The local level is increasingly seen as a new space for solutions to political dead ends generated by the nation state. In the end, it is the municipalities and the cities, upon which the responsibilities for the implementation of the political decisions around migration are imposed, which by and large are reached on a nation-state and international level. Advocates of the local turn in the science, politics, NGO and civil society argue in favor of giving cities and municipalities more leeway and authority in the field of decision-making within migration politics. This would allow on-site networks of municipal political institutions, NGOs, civil society, refugees as well as economical and cultural actors to fully develop.
The idea to strengthen the local (urban) level has already been the subject of research and European politics for over 15 years. Many cities already have a strong self-understanding as cities of refuge and accommodation, they are, however, limited in the implementation of their politics by nation-state politics and the concomitant structural and financial solutions. The local turn investigate ways to take on what has been to-date classical national authority on the city and municipality level so that more participation in the sense of urban citizenship is made possible.
“Cities are not only the level at which national policies are concretely worked out, but they show a considerable capacity of elaborating their own original policy approaches even on matters, such as undocumented access to legal status, naturalisation and political participation, which are traditionally of a national competence.”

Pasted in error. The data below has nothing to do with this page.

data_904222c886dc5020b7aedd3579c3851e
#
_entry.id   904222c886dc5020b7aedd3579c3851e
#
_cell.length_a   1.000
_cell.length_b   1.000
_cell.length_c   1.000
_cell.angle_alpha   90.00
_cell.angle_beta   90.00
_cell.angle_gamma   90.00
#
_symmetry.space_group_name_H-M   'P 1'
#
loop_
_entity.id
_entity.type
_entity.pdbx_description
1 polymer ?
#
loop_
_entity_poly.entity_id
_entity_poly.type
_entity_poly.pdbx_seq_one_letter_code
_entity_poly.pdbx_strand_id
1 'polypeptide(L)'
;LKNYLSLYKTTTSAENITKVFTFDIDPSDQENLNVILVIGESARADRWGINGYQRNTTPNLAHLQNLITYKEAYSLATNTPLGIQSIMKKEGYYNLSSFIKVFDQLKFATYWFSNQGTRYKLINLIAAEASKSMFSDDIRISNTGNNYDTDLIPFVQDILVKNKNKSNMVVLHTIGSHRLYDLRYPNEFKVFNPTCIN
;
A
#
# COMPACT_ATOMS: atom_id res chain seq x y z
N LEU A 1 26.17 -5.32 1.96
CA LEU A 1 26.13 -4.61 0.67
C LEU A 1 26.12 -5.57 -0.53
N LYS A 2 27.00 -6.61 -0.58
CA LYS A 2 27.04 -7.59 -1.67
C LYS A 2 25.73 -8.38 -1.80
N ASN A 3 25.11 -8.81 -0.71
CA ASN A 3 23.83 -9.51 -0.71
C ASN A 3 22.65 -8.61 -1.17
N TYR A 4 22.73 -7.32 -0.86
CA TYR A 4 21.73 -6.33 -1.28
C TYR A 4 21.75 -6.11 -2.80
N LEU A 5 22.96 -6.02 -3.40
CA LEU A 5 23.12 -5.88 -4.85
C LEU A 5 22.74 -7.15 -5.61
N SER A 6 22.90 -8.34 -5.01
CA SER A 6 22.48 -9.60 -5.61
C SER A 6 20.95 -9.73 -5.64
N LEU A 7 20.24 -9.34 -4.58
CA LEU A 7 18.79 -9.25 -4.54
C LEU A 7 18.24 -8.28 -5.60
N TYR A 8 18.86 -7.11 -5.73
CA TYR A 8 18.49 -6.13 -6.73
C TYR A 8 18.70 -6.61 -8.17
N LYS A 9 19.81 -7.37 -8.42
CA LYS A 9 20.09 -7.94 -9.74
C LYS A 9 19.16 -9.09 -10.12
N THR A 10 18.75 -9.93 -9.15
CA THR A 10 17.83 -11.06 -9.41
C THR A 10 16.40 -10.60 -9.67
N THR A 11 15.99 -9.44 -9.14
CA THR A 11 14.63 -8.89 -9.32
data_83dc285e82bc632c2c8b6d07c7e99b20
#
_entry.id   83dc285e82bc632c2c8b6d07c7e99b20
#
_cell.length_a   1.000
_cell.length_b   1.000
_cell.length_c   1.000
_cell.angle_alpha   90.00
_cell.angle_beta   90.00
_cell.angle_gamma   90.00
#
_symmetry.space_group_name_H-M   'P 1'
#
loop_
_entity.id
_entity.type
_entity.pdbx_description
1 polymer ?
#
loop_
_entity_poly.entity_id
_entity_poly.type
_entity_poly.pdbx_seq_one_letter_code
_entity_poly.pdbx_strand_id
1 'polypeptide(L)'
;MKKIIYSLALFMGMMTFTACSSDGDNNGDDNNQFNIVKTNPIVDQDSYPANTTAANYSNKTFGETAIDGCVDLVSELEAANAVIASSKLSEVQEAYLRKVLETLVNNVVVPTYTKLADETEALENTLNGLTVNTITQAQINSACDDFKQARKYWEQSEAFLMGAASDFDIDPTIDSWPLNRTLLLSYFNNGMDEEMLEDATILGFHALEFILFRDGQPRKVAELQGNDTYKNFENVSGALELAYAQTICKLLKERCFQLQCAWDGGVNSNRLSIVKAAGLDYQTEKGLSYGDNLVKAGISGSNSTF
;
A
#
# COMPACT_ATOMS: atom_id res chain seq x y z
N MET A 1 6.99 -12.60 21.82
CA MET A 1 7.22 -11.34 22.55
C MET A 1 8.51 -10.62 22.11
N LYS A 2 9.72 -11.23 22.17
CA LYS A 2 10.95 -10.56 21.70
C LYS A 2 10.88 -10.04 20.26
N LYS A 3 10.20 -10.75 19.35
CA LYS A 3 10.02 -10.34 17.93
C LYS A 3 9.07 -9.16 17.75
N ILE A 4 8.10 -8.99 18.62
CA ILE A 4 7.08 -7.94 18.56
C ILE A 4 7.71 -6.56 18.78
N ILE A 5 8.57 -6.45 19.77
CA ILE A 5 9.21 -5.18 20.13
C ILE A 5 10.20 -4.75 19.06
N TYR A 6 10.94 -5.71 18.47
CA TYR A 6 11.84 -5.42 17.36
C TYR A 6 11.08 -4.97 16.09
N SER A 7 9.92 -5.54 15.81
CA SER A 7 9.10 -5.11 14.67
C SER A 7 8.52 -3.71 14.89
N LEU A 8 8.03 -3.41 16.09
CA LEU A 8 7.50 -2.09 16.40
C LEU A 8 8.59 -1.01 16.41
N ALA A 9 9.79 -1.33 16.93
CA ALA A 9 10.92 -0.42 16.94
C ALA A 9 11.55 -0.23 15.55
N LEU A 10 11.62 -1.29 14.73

This also concerns the question of refugee distribution. Instead of a top-down policy of allocation, which neither persons seeking protection nor accommodating cities have any influence over, ways are being sought for cities and people, depending on their interests and skills, to find a common ground. While the right to self-determination and free movement is meant to be warranted to individuals in this way as well as the widest possible freedom of action at the place of arrival, municipalities also have the chance of ensuring the optimal preparation for and integration of migration into the municipal development plan:
“At the core of the recommendations is a mechanism which considers both those seeking protection and the receiving municipalities and their preferences, and which involves local support groups. Such a matching process which takes into account the needs and integration requirements of persons seeking protection as well as the receiving municipalities combines long-term integration prospects with regional development strategies. The systematic involvement of support groups would not only enhance the prospects of successful integration and increase the social capital of the refugees, but also strengthen the acceptance of their reception and social cohesion locally.”
The expansion of competences of municipalities should also be achieved with more financial support and less bureaucratic hurdles erected by the nation states and the EU. All this should lead to migration and inclusion as a process of participation and as an opportunity, not as a “top-down burden” which needs to be rethought and implemented.
“All of these developments suggest that particularly larger European cities consider themselves less and less to be merely the national government’s implementing agencies for integration. Instead they increasingly appear as independently acting participants in migration policy with a comprehensive agenda which also concerns the conditions for entry.”